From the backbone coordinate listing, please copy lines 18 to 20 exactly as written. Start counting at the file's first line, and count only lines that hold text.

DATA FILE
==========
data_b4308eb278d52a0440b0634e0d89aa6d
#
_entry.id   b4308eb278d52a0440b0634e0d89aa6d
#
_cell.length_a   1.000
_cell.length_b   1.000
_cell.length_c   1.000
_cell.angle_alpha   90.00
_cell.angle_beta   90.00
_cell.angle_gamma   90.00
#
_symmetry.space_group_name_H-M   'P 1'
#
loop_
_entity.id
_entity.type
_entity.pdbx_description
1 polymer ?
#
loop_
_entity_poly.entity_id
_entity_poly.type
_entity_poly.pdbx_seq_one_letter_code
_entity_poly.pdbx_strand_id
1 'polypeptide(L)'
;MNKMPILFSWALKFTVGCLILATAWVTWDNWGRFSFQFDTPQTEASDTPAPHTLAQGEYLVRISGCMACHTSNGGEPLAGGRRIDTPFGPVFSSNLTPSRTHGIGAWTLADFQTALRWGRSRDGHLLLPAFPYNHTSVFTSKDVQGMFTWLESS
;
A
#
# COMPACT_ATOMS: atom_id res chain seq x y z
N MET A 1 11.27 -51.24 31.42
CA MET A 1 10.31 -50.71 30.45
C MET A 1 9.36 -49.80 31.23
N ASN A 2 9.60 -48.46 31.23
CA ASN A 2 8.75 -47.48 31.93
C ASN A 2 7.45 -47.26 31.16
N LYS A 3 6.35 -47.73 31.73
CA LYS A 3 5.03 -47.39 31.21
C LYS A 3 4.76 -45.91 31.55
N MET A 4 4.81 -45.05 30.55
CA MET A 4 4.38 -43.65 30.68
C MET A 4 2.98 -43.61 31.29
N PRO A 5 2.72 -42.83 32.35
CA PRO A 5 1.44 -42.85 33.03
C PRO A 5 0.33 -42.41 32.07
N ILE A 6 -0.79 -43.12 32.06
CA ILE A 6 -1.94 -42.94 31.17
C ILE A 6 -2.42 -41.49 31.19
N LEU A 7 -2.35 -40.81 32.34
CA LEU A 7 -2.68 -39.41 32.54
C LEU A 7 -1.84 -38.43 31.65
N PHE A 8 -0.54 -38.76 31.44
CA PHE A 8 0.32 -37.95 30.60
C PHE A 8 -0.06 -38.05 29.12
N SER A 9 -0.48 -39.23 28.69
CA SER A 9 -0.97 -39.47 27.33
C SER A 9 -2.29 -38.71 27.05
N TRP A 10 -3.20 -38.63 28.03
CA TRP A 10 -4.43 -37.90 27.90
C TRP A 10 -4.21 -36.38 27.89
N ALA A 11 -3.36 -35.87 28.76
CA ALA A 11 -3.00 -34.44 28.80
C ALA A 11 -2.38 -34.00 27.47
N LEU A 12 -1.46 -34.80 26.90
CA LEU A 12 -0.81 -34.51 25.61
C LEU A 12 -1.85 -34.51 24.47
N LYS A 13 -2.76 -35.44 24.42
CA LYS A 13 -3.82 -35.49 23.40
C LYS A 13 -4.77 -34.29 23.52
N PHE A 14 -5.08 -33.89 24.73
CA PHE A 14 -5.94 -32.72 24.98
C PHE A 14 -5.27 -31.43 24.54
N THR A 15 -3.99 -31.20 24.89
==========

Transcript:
1 polymer ?
#
loop_